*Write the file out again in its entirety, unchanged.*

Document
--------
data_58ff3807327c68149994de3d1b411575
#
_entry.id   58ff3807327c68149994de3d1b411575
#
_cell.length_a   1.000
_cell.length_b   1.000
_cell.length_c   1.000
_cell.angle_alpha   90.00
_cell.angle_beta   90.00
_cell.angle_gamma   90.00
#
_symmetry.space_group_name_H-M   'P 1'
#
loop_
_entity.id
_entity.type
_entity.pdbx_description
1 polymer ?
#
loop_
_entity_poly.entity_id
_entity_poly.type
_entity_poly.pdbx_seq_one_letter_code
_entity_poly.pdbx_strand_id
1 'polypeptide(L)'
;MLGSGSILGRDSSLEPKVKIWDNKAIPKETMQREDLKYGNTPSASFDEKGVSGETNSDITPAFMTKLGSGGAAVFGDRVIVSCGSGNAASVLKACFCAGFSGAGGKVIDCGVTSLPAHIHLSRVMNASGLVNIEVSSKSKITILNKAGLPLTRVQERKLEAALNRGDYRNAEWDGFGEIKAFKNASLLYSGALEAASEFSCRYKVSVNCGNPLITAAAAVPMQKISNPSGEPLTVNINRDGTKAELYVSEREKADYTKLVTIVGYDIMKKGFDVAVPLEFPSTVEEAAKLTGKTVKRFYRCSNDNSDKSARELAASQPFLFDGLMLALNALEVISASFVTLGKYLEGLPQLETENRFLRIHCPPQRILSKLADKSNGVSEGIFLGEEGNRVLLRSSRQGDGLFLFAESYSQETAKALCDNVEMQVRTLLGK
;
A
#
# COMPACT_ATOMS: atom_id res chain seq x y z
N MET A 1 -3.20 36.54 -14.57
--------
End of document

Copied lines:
data_58ff3807327c68149994de3d1b411575
#
_entry.id   58ff3807327c68149994de3d1b411575
#
_cell.length_a   1.000
_cell.length_b   1.000
_cell.length_c   1.000
_cell.angle_alpha   90.00
_cell.angle_beta   90.00
_cell.angle_gamma   90.00
#
_symmetry.space_group_name_H-M   'P 1'
#
loop_
_entity.id
_entity.type
_entity.pdbx_description
1 polymer ?
#
loop_
_entity_poly.entity_id
_entity_poly.type
_entity_poly.pdbx_seq_one_letter_code
_entity_poly.pdbx_strand_id
1 'polypeptide(L)'
;MLGSGSILGRDSSLEPKVKIWDNKAIPKETMQREDLKYGNTPSASFDEKGVSGETNSDITPAFMTKLGSGGAAVFGDRVIVSCGSGNAASVLKACFCAGFSGAGGKVIDCGVTSLPAHIHLSRVMNASGLVNIEVSSKSKITILNKAGLPLTRVQERKLEAALNRGDYRNAEWDGFGEIKAFKNASLLYSGALEAASEFSCRYKVSVNCGNPLITAAAAVPMQKISNPSGEPLTVNINRDGTKAELYVSEREKADYTKLVTIVGYDIMKKGFDVAVPLEFPSTVEEAAKLTGKTVKRFYRCSNDNSDKSARELAASQPFLFDGLMLALNALEVISASFVTLGKYLEGLPQLETENRFLRIHCPPQRILSKLADKSNGVSEGIFLGEEGNRVLLRSSRQGDGLFLFAESYSQETAKALCDNVEMQVRTLLGK
;
A
#
# COMPACT_ATOMS: atom_id res chain seq x y z
N MET A 1 -3.20 36.54 -14.57